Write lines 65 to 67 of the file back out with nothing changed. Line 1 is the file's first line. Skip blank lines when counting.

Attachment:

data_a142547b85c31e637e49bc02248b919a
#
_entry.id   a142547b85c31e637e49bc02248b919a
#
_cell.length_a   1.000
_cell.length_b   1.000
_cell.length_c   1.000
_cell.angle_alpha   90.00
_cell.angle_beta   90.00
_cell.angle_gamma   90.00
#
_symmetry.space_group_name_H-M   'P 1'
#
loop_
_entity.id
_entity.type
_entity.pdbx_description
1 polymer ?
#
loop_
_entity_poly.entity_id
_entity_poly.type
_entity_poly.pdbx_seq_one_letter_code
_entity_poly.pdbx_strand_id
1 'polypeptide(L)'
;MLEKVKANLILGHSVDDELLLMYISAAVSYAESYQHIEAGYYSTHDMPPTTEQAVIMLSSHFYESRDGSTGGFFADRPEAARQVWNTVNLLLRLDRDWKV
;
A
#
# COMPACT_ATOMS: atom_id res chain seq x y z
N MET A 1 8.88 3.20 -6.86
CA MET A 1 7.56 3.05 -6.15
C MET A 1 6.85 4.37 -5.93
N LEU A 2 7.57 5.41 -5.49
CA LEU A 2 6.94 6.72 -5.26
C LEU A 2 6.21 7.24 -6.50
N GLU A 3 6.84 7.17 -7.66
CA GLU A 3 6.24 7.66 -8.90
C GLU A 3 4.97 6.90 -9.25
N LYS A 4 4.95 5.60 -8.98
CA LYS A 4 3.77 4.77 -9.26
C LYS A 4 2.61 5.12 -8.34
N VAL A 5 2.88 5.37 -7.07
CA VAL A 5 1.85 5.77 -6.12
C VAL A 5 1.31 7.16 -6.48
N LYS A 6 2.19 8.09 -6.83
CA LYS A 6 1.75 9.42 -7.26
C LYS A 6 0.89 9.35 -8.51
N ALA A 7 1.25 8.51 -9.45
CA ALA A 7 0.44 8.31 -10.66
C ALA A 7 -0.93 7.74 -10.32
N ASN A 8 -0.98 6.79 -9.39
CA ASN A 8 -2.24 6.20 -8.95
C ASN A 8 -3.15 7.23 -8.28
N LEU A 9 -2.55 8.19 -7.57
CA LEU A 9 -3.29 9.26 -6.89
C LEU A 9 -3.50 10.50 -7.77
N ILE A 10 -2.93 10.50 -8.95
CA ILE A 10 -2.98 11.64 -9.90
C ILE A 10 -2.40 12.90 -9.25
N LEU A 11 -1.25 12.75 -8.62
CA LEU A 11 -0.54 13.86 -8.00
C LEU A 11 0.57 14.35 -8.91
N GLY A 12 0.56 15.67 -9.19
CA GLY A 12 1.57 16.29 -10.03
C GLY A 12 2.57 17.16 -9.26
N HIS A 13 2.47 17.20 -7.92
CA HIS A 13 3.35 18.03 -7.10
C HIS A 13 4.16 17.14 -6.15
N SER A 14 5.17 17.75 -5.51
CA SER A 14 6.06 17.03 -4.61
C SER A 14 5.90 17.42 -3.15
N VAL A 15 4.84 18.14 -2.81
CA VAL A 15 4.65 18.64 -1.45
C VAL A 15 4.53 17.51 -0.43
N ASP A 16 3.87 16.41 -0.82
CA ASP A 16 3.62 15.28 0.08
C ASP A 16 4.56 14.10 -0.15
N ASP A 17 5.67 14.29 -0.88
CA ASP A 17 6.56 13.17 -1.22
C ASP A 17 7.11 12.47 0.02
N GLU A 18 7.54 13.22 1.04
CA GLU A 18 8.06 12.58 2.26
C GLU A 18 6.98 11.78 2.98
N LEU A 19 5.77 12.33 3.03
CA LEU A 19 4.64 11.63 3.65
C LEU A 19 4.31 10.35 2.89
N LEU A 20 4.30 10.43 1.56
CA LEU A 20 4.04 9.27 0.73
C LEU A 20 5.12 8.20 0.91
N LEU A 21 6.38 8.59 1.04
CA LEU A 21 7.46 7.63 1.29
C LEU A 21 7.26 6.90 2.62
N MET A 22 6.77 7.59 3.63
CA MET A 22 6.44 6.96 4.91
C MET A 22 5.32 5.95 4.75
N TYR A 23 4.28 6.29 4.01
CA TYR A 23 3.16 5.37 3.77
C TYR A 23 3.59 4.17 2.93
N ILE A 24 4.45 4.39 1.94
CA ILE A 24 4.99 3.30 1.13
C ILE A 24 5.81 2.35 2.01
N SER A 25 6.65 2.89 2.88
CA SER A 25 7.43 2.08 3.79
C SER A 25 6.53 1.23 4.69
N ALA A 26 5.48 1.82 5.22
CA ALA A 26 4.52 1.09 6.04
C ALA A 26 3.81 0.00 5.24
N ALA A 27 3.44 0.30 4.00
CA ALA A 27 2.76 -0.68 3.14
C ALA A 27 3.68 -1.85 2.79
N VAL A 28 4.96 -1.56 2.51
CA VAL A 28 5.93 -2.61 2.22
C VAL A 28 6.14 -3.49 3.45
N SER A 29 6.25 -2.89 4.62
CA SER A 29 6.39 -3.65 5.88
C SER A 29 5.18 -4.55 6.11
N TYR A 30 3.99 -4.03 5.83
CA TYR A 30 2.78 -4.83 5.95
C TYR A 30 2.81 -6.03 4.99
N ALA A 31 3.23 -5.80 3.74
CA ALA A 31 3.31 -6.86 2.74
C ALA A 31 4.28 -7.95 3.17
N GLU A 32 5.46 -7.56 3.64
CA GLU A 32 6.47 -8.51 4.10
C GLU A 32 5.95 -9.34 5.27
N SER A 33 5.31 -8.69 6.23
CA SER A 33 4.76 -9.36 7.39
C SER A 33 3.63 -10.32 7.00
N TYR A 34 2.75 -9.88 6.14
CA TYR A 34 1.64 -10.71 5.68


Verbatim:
CA GLY A 12 1.57 16.29 -10.03
C GLY A 12 2.57 17.16 -9.26
N HIS A 13 2.47 17.20 -7.92